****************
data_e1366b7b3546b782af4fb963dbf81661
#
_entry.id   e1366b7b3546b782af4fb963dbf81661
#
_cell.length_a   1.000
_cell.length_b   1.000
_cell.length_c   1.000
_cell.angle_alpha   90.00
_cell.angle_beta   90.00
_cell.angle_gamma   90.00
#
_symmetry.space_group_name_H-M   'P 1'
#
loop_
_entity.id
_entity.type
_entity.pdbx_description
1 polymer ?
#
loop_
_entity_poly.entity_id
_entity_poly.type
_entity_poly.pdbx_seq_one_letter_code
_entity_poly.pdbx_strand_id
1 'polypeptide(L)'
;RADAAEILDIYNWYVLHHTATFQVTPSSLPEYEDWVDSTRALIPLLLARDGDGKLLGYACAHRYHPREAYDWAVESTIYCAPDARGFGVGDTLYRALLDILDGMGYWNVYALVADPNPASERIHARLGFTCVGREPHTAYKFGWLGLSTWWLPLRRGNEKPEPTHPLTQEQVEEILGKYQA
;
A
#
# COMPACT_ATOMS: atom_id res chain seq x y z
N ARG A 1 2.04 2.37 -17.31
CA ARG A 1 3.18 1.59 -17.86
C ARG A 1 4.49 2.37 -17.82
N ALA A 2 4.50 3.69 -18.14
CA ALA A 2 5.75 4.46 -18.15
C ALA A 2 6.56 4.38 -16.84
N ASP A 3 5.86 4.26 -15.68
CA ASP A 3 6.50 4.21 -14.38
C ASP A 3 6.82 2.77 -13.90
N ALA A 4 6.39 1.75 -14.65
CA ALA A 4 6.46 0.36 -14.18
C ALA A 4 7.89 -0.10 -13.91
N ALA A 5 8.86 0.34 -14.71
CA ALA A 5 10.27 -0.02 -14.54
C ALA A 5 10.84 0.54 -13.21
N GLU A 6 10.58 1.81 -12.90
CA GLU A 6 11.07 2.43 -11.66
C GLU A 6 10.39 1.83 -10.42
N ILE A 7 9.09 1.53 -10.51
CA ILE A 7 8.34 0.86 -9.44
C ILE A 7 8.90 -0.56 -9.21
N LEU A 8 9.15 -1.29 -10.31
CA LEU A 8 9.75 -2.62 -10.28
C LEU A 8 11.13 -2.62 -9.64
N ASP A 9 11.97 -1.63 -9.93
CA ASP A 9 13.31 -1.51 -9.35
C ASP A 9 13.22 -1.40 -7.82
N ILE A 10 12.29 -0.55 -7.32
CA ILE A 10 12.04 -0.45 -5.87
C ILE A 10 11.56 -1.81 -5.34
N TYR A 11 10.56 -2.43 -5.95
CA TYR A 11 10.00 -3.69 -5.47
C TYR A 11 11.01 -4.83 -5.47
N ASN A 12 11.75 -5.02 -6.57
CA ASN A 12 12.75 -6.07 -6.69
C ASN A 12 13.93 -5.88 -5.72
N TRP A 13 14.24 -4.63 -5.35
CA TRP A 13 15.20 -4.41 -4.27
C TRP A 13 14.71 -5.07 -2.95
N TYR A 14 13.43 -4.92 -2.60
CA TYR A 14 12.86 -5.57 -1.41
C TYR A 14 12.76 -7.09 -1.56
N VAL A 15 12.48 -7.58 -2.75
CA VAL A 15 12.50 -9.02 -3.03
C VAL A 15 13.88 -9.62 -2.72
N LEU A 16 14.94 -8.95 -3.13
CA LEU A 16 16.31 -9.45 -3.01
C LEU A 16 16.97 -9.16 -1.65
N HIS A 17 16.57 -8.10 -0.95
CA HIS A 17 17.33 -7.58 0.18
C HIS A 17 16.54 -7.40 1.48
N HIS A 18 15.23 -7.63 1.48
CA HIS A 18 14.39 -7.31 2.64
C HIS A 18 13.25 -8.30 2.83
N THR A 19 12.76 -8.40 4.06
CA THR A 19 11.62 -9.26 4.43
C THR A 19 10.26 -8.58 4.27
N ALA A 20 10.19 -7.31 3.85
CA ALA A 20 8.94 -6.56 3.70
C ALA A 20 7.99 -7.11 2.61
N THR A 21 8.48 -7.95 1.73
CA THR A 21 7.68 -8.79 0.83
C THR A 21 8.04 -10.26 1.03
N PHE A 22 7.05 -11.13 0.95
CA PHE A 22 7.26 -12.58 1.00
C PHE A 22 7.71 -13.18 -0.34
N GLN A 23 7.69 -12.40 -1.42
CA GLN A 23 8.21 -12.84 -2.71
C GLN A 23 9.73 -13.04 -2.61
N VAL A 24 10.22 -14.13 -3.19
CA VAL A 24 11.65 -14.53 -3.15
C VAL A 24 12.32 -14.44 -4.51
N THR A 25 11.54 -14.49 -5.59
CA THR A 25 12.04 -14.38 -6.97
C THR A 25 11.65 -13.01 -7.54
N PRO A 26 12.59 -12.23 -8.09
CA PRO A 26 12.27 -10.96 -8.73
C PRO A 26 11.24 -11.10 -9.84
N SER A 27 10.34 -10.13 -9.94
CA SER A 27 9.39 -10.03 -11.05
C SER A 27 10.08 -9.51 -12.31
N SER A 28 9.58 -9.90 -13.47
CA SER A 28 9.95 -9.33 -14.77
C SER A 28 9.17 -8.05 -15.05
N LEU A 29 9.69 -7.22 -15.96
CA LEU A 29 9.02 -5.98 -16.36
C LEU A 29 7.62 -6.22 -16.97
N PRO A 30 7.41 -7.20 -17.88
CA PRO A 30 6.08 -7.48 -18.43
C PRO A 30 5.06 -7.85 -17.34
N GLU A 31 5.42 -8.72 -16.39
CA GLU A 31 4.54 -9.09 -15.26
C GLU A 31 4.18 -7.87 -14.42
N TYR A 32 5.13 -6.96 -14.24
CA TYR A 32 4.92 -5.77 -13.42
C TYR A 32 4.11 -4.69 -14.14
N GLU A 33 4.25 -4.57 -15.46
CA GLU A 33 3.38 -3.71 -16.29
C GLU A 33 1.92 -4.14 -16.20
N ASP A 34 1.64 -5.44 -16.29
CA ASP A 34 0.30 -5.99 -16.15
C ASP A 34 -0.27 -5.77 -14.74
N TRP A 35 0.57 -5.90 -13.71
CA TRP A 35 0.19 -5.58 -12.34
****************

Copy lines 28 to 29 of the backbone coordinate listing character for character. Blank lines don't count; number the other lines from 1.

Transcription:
A
#